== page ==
Survival tools for a “hybrid” pupillage

On 1st October 2021 I began my pupillage with Becket Chambers. I had come straight from a London commercial litigation firm, where I’d spent most of the past year as a remote paralegal dealing with complex high-value commercial disputes. This role had involved fast adaptation to working from home as opposed to the shiny London office and navigating new court technology through a huge remote trial. I learned a lot about new ways of working but wasn’t sure how much I’d need these skills as Covid restrictions began to lift. Well, it turns out that my first day of pupillage was not a post-Covid “back-to-normal” start. I was instead greeted by a zoom call with my supervisor, who explained that this year I could probably expect “a bit of everything” with regards to remote and in-person work.

To be honest, “a bit of everything” is a big part of why I wanted to join Becket. Work begins broadly, clients range from public to private to direct access, and pupils travel around the South Eastern courts getting stuck in. I have been lucky to experience a real range of matters so far. Highlights have included observing a civil trial settlement, a private family final hearing and a trip to the Magistrates’ court to oppose an application for a warrant of entry.

However, what I have been most pleasantly surprised to learn is how willing Becket’s juniors have been to share their tips for best utilising technology in a changing court system. Here are my top practical takeaways from my first month into a “hybrid” type of pupillage!

  1. A second screen.

Almost every barrister I have spoken to so far has recommended a second screen to use during remote hearings. This enables them to view the hearing on one screen while accessing the court bundle and their own notes separately on the other. A second screen could be a computer monitor, laptop, tablet, or even old television as one member has been using successfully throughout lockdown! Going fully electronic also has the benefit of minimising the time taken to collate work. Handwritten notes do still exist, but I have quickly learned that writing and then typing up is far slower than using devices from the get-go!

  1. Digital case prep.

Hard copy papers are no longer the norm. As I have quickly learned, manipulating pdfs and e-bundles is a rather vital skill when preparing for cases with fully electronic papers. There are a number of tools available to enable bundles to be tabbed up, split, hyperlinked, amended and so forth. One tool I have been recommended is Casedo, a downloadable program which lets users organise their own papers easily and without much complication. Other recommended tools for mastering the e-bundle include PDF Expert and Liquid Text.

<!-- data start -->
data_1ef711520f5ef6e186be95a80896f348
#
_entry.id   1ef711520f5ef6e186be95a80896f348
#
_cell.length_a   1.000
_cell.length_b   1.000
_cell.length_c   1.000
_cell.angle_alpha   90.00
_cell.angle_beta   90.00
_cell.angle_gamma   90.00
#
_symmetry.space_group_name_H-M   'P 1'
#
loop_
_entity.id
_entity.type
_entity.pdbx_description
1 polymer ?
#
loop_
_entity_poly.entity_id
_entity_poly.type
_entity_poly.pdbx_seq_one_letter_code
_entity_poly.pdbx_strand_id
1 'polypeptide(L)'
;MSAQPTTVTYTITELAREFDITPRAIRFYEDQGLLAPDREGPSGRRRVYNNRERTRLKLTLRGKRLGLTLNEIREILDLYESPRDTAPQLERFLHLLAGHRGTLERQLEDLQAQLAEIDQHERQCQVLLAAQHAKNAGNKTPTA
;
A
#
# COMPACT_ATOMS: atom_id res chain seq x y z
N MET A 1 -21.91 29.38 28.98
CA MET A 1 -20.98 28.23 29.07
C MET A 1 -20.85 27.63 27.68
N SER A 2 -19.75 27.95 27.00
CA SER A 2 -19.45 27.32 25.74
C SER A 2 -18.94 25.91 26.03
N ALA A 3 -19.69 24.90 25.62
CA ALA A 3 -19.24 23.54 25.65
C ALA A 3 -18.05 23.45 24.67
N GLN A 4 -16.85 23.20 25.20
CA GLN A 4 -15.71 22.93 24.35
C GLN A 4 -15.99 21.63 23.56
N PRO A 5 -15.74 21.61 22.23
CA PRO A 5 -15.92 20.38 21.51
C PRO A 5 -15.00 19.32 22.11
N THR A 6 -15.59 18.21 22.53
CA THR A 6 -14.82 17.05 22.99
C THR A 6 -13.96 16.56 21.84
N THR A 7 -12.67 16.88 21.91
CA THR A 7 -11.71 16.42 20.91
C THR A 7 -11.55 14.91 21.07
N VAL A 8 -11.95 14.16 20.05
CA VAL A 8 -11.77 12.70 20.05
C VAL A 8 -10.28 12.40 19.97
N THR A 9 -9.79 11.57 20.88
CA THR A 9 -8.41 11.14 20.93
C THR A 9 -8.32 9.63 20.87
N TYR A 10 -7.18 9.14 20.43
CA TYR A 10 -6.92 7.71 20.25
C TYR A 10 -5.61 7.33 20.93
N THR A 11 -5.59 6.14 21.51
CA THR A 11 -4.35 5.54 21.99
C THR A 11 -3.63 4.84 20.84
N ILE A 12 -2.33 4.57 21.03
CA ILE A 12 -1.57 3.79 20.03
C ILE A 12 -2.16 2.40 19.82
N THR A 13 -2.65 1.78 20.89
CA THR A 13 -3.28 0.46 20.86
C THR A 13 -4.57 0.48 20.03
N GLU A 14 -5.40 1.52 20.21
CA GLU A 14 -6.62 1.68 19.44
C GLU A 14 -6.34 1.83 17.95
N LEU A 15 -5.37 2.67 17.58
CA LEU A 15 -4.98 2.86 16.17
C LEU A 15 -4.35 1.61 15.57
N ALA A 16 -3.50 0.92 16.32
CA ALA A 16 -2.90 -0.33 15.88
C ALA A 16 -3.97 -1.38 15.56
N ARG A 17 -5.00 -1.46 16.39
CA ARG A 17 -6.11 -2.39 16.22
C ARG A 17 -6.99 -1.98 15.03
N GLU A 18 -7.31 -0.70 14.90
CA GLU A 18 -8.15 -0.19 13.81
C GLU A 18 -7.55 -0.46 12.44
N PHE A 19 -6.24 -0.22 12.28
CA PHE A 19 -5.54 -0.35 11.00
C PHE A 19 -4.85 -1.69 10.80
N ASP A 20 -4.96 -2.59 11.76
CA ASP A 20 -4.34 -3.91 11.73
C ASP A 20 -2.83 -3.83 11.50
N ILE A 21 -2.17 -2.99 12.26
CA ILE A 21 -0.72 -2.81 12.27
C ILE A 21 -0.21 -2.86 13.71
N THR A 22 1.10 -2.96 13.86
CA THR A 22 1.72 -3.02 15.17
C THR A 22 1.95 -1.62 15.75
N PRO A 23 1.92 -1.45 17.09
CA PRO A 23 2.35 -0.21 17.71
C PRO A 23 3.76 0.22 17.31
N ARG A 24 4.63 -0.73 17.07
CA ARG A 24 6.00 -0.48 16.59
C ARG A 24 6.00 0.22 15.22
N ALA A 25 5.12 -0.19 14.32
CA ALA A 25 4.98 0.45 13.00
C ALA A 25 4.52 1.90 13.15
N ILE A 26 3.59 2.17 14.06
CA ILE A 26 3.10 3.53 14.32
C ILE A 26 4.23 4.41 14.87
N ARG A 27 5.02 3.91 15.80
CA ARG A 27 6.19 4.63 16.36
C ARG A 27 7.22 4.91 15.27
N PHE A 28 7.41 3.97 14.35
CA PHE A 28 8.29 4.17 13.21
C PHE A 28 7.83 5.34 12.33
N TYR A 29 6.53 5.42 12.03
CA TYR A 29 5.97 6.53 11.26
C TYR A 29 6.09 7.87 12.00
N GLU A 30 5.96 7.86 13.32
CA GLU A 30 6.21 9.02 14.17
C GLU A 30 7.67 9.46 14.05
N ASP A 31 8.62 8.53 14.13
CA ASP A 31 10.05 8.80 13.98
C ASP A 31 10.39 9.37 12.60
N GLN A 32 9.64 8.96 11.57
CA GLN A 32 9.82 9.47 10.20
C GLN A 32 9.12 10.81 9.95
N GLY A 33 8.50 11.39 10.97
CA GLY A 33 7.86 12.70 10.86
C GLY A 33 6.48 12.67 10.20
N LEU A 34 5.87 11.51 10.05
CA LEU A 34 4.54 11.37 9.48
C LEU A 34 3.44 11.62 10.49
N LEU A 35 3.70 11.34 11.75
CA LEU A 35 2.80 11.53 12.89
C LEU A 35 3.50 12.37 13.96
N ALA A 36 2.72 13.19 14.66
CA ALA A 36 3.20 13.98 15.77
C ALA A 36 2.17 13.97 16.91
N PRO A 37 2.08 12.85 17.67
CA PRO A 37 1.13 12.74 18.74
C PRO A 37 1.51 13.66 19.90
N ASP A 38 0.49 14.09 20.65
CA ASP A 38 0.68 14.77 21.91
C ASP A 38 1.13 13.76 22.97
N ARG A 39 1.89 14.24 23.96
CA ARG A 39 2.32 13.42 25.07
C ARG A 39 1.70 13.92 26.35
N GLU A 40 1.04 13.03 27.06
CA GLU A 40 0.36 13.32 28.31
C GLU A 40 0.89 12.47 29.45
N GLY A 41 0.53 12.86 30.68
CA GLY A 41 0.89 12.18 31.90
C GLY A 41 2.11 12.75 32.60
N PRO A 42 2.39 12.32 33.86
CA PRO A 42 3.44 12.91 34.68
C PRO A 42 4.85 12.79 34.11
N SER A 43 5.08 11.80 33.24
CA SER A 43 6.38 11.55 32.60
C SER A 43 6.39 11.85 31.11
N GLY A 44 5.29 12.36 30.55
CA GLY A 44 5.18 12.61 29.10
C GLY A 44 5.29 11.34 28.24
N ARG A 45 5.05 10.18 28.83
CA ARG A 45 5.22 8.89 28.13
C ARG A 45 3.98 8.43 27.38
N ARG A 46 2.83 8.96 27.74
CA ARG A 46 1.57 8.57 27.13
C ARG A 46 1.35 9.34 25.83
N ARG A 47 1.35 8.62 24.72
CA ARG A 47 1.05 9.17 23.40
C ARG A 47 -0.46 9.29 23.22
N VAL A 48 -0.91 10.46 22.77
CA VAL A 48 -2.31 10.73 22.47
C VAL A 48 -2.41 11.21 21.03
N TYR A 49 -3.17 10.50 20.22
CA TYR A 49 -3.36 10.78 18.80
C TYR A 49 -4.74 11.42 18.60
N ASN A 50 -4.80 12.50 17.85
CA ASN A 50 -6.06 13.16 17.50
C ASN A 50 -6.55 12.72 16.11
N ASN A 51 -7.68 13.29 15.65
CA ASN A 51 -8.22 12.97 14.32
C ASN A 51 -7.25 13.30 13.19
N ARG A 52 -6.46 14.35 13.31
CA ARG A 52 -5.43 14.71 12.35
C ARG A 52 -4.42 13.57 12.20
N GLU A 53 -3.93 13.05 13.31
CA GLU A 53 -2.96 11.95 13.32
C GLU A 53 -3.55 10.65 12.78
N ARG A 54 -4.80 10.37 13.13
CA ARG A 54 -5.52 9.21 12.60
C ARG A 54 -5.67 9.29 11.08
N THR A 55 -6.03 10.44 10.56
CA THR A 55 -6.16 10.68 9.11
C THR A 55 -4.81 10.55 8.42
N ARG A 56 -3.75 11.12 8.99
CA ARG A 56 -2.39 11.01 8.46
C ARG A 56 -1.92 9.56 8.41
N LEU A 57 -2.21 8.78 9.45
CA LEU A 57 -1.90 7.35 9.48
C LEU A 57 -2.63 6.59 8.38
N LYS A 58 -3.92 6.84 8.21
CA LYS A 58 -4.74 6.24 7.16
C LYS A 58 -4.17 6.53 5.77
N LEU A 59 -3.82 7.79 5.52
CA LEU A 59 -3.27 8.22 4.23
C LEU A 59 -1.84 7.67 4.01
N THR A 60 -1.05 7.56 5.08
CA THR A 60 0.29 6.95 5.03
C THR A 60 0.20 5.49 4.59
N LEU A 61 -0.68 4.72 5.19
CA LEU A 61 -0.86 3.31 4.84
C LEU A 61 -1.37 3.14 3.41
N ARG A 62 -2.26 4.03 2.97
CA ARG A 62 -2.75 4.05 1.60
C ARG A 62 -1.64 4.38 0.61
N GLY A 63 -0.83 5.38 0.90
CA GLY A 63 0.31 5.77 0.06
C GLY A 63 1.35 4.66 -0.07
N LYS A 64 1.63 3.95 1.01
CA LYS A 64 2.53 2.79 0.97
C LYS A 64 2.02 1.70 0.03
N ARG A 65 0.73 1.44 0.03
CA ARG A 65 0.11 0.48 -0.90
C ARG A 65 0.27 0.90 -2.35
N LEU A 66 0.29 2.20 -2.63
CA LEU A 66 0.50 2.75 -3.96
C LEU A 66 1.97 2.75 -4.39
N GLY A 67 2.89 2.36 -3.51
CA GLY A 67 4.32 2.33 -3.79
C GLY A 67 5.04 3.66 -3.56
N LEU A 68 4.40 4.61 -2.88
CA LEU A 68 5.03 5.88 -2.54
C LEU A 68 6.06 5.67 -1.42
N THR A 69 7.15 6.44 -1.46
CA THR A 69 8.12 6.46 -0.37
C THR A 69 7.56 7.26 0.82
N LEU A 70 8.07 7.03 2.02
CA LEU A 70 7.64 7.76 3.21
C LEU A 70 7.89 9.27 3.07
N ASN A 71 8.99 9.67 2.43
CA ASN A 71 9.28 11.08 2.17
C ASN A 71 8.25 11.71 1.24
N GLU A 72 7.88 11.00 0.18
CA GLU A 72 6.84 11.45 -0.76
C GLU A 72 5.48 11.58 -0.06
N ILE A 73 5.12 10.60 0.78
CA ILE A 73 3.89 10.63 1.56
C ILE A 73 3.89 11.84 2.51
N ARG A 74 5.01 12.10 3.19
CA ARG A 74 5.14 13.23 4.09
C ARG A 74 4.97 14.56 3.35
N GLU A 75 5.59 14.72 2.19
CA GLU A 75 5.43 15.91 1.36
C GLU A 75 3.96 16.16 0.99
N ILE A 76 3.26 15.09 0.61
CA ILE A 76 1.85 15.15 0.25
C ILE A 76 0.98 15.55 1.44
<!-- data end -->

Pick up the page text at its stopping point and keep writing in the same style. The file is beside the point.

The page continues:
1. Understanding remote acronyms.

Learning what to expect from remote hearing descriptions is an important part of making sure I am set up to be able to participate in them successfully. A CVP link means a remote link to a “Cloud Video Platform” which is sent out by courts to parties before hearings. Video conferences with clients are sometimes referred to as “vid cons” (separate from the popular global creator convention VidCon), usually taking place via Zoom. Telephone hearings become “dialling in” to the number provided, and conference calls can now take place via WhatsApp among other channels.

  1. Streamlining in-person court access

Is there an app for everything? There just might be (or at least, something a bit like one). Having watched a junior member swiftly bypass court security by showing a phone bar code to the usher, I learned that there exists a Bar Council identity card which barristers can use to make getting into court easier. Available by application on the Bar Council’s website, this is a “professional court user” pass which is used by participating courts (a list is available on the website). It is designed to speed up the time it takes for barristers and other court professionals to proceed through security.

Another tip I have learned is that parking logistics are an important part of returning to in-person work as a regional barrister. Members have been quick to share their tips about the best car parks for access to certain courts without spending a fortune. My biggest lesson in this area has been through mistake; I had to leave a hearing before it concluded to escape a potential parking fine. Lesson learned: court timetables can be unpredictable. If in doubt, pay for a full day’s parking!

In summary, starting pupillage does feel like a deep dive into the mysteries of the junior Bar. Accumulating practical knowledge about how to plug in, adapt, and find reliable ways to operate through the other side of the pandemic has definitely helped me feel better prepared not to drown!